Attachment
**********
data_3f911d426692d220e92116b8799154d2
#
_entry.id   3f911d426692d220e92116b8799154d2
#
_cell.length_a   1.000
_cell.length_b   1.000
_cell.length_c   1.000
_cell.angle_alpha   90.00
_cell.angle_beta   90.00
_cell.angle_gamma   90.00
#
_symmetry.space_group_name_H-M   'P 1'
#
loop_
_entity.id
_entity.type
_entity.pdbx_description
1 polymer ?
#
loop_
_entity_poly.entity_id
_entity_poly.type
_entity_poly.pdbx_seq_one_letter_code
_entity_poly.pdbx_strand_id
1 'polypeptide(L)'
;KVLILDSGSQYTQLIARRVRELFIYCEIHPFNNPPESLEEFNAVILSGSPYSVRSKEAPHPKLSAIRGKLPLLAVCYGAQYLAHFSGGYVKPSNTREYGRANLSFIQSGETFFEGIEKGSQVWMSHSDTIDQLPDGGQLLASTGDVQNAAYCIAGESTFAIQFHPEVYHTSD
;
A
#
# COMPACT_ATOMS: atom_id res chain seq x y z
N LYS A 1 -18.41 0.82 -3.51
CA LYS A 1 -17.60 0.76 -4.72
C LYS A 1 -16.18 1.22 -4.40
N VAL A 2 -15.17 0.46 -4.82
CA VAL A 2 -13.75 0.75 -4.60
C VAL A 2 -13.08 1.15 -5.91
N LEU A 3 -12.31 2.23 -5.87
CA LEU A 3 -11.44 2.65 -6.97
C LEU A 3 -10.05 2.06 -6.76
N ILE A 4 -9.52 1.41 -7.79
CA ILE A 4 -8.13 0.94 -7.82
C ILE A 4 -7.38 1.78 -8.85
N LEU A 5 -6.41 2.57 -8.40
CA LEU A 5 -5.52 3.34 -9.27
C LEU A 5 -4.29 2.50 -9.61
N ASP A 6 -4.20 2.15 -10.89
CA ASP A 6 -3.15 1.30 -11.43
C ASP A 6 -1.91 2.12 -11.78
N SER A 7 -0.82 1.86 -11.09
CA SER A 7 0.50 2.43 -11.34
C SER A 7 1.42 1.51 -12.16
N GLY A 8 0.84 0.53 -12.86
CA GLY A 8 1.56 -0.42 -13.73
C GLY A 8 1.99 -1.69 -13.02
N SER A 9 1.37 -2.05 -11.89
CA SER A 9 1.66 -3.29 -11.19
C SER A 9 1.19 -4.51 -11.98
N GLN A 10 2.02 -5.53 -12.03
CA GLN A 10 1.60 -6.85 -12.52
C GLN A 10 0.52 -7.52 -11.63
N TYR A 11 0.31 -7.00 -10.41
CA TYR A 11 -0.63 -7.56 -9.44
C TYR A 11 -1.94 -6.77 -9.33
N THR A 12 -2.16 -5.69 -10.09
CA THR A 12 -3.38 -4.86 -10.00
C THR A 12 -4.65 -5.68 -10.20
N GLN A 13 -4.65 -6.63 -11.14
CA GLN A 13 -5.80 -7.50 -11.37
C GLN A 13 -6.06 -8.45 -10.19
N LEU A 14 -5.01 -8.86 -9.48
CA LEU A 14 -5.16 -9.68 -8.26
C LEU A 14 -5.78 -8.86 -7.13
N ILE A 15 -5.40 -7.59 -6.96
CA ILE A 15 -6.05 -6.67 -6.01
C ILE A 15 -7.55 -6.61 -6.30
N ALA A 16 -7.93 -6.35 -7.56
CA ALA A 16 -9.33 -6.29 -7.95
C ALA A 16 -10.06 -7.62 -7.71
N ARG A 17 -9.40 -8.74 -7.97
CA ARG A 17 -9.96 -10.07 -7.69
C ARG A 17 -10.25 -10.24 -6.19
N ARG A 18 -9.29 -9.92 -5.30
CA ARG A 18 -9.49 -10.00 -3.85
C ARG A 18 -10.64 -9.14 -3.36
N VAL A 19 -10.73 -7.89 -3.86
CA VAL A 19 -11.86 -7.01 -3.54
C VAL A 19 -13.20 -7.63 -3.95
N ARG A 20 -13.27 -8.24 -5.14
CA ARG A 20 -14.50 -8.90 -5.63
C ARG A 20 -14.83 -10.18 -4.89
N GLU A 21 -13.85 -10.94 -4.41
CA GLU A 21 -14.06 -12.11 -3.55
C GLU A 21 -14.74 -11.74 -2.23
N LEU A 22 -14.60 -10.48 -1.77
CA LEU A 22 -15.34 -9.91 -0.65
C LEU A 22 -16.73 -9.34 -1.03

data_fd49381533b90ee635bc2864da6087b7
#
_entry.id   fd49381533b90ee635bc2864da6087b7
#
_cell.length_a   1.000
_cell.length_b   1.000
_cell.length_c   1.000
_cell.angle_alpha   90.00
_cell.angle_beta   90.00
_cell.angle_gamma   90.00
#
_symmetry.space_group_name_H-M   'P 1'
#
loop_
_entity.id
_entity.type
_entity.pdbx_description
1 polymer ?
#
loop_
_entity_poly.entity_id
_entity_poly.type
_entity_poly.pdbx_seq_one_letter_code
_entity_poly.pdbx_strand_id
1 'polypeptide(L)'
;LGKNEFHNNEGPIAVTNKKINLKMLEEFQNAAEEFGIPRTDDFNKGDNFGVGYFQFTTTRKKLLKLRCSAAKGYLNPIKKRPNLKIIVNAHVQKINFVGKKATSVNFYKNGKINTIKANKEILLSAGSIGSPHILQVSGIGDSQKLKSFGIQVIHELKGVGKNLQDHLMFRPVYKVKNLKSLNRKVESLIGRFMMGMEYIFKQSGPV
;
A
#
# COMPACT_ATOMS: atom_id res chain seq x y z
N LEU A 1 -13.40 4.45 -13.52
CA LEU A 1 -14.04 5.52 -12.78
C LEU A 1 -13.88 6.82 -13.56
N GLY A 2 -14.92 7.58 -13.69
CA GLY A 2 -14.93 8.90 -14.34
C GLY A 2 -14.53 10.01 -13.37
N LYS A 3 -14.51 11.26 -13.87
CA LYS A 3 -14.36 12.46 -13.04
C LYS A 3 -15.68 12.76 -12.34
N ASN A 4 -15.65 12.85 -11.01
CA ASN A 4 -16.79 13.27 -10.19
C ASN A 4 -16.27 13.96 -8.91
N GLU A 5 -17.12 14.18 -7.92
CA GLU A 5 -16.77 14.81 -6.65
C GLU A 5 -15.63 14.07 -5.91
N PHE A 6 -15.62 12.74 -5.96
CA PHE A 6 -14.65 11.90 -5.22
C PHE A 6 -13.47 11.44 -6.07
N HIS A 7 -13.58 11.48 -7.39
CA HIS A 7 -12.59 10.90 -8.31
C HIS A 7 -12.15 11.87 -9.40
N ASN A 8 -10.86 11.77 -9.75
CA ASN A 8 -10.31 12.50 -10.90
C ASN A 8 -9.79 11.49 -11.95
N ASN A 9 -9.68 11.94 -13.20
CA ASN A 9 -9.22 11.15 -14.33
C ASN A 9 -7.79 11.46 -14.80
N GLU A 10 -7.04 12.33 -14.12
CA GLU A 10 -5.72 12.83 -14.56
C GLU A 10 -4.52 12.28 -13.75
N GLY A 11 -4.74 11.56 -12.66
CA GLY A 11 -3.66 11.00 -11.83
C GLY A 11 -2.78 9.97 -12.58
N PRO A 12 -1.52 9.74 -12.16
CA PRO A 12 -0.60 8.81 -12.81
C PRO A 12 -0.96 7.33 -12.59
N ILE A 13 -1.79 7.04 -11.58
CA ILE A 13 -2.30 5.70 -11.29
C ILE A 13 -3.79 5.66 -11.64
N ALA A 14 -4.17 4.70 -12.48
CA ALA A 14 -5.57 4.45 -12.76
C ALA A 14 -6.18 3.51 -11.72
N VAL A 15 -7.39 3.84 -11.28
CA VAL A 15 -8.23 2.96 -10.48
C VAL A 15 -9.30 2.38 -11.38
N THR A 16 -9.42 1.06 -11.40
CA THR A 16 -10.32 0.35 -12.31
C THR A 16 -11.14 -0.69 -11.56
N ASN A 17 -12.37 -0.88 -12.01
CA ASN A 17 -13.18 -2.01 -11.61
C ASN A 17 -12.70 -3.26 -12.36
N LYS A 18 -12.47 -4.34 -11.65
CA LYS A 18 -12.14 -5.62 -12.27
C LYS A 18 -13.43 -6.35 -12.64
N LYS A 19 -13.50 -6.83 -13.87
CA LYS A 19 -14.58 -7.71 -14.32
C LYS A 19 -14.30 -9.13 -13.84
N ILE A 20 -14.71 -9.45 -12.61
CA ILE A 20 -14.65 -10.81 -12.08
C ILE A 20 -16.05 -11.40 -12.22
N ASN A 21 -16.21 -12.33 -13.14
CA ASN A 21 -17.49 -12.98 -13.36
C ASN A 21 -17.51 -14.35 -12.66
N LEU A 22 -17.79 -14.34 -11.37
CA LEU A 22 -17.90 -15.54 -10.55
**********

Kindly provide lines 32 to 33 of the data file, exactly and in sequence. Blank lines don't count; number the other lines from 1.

CA LYS A 1 -17.60 0.76 -4.72
C LYS A 1 -16.18 1.22 -4.40